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Health Serv Res. 2010 Feb;45(1):98-114. doi: 10.1111/j.1475-6773.2009.01048.x. Epub 2009 Oct 13.

Show us the money: lessons in transparency from state pharmaceutical marketing disclosure laws.

Author information

  • 1Center on Medicine as a Profession, Columbia University, 630 West 168th Street, P&S Box 11, New York, NY 10032, USA. sc2254@columbia.edu

Abstract

OBJECTIVE:

To assess legislation requiring drug companies to report gifts to providers, and to evaluate the information obtained.

DATA SOURCES:

Data included legislation in Vermont, Minnesota, Maine, Massachusetts, West Virginia, and the District of Columbia, and company disclosure data from Vermont.

STUDY DESIGN:

We evaluated the strengths and weaknesses of state legislation. We also analyzed 4 years of company disclosures from Vermont, assessing the value and distribution of industry-provider exchanges and identifying emerging trends in companies' practices.

DATA COLLECTION METHODS:

State legislation is publically available. We obtained Vermont's data through requests to the state's Attorney General's office.

PRINCIPAL FINDINGS:

Of the state laws, only Vermont's yielded robust, publically available data. These data show gifting was dominated by a few major corporations, and <2 percent of Vermont's prescribers received 69 percent of gifts and payments. Companies were especially generous to specialists in psychiatry, endocrinology/diabetes/metabolism, internal medicine, and neurology. Companies increasingly used loopholes in the law to avoid public scrutiny.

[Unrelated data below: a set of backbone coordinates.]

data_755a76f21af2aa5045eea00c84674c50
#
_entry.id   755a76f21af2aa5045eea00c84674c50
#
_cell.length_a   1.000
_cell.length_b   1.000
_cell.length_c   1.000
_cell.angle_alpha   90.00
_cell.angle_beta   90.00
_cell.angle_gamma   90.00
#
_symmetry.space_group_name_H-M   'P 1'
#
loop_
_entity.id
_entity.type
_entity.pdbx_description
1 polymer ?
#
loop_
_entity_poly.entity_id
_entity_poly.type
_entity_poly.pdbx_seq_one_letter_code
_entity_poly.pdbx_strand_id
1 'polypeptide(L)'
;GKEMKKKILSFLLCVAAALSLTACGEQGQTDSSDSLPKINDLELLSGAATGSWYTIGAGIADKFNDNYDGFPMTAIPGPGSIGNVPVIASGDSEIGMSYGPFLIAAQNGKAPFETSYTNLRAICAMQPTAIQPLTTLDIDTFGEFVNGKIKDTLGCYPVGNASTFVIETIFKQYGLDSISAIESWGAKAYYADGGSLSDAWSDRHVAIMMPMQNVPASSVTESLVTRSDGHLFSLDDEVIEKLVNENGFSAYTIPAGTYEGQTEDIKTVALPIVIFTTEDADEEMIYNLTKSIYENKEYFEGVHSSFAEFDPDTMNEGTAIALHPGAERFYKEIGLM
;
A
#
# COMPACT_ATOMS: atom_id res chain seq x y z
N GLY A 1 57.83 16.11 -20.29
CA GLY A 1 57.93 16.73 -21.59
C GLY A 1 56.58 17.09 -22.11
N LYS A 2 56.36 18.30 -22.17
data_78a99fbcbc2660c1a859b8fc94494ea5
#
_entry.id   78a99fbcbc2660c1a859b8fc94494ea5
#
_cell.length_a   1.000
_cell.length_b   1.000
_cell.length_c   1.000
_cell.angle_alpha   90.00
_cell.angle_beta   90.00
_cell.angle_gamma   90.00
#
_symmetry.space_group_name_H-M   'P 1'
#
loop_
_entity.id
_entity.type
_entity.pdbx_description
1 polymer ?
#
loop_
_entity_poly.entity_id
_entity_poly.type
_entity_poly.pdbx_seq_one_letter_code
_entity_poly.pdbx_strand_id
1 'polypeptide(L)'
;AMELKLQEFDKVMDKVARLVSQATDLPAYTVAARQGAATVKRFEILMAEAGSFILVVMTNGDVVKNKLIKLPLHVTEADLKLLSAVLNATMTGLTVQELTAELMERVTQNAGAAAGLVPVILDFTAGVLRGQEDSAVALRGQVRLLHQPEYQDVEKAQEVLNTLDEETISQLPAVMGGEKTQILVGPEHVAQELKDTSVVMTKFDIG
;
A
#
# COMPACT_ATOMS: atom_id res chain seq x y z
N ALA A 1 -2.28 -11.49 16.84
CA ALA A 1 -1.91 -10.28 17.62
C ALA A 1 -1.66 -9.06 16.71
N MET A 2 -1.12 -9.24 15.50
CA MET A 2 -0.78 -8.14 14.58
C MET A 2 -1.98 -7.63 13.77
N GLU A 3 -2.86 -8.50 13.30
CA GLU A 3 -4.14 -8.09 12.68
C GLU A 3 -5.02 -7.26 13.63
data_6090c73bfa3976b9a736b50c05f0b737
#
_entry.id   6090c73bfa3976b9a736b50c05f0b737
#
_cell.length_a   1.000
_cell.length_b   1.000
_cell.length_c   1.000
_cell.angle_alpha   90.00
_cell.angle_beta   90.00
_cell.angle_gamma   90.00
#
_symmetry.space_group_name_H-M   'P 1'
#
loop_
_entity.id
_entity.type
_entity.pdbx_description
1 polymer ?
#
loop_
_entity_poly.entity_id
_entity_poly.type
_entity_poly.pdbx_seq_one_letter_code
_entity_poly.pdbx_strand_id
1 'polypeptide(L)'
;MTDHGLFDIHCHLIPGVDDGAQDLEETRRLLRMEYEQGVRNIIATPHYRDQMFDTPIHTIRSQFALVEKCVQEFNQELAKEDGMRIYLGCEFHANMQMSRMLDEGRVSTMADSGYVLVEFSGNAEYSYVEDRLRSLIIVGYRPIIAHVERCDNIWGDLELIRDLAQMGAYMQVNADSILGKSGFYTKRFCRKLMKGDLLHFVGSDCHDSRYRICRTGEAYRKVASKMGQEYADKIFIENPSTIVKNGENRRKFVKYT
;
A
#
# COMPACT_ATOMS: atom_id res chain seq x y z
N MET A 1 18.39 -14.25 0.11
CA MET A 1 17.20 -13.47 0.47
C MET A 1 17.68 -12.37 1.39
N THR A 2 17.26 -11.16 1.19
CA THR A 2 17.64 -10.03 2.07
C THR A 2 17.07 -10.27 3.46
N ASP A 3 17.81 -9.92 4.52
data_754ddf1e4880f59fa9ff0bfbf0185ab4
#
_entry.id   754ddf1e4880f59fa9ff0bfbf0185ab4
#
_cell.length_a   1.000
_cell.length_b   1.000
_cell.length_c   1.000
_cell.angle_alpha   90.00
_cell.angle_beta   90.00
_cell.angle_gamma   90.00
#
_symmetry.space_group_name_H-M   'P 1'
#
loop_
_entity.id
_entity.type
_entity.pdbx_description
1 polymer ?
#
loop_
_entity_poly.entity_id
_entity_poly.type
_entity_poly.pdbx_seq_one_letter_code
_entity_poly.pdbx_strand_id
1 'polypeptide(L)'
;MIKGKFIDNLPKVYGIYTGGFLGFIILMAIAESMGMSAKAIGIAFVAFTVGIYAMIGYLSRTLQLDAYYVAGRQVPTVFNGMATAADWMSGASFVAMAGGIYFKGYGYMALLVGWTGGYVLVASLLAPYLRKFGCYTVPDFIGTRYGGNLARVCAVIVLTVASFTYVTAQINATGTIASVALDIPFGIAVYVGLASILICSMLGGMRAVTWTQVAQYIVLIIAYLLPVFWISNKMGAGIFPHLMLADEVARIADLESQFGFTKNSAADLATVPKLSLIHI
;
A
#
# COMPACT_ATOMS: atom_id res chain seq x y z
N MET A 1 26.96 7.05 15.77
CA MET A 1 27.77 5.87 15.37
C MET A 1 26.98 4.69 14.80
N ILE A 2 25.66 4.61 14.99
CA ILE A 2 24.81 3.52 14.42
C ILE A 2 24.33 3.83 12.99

CONCLUSIONS:

Disclosure laws are an important first step in bringing greater transparency to physician-industry relationships. But flaws and weaknesses limit the states' ability to render physician-industry exchanges fully transparent. Future efforts should build on these lessons to render physician-industry relationships fully transparent.

PMID:
19840133
PMCID:
PMC2813439
DOI:
10.1111/j.1475-6773.2009.01048.x
[PubMed - indexed for MEDLINE]
Free PMC Article
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